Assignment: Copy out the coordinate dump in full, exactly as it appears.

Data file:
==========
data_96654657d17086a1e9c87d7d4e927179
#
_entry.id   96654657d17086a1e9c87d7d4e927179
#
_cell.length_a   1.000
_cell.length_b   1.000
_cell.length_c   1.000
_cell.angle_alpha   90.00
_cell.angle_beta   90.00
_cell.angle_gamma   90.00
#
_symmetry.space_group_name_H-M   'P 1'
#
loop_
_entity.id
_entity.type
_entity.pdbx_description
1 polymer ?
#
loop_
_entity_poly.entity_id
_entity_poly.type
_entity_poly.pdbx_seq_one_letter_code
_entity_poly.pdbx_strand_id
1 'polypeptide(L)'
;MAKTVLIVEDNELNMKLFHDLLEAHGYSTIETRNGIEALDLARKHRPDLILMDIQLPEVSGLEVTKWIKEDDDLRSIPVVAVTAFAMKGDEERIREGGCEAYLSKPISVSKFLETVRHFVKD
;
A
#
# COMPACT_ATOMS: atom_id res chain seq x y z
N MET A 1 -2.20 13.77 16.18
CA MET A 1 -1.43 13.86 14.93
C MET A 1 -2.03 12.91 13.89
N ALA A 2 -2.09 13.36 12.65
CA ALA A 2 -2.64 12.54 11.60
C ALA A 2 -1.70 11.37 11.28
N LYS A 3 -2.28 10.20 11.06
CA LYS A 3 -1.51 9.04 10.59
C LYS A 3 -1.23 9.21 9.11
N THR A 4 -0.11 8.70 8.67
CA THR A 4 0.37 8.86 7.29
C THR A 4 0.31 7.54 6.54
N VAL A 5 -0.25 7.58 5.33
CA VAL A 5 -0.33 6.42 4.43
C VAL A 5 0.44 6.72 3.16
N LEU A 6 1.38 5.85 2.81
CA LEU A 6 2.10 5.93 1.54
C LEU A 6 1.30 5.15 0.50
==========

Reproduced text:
data_96654657d17086a1e9c87d7d4e927179
#
_entry.id   96654657d17086a1e9c87d7d4e927179
#
_cell.length_a   1.000
_cell.length_b   1.000
_cell.length_c   1.000
_cell.angle_alpha   90.00
_cell.angle_beta   90.00
_cell.angle_gamma   90.00
#
_symmetry.space_group_name_H-M   'P 1'
#
loop_
_entity.id
_entity.type
_entity.pdbx_description
1 polymer ?
#
loop_
_entity_poly.entity_id
_entity_poly.type
_entity_poly.pdbx_seq_one_letter_code
_entity_poly.pdbx_strand_id
1 'polypeptide(L)'
;MAKTVLIVEDNELNMKLFHDLLEAHGYSTIETRNGIEALDLARKHRPDLILMDIQLPEVSGLEVTKWIKEDDDLRSIPVVAVTAFAMKGDEERIREGGCEAYLSKPISVSKFLETVRHFVKD
;
A
#
# COMPACT_ATOMS: atom_id res chain seq x y z
N MET A 1 -2.20 13.77 16.18
CA MET A 1 -1.43 13.86 14.93
C MET A 1 -2.03 12.91 13.89
N ALA A 2 -2.09 13.36 12.65
CA ALA A 2 -2.64 12.54 11.60
C ALA A 2 -1.70 11.37 11.28
N LYS A 3 -2.28 10.20 11.06
CA LYS A 3 -1.51 9.04 10.59
C LYS A 3 -1.23 9.21 9.11
N THR A 4 -0.11 8.70 8.67
CA THR A 4 0.37 8.86 7.29
C THR A 4 0.31 7.54 6.54
N VAL A 5 -0.25 7.58 5.33
CA VAL A 5 -0.33 6.42 4.43
C VAL A 5 0.44 6.72 3.16
N LEU A 6 1.38 5.85 2.81
CA LEU A 6 2.10 5.93 1.54
C LEU A 6 1.30 5.15 0.50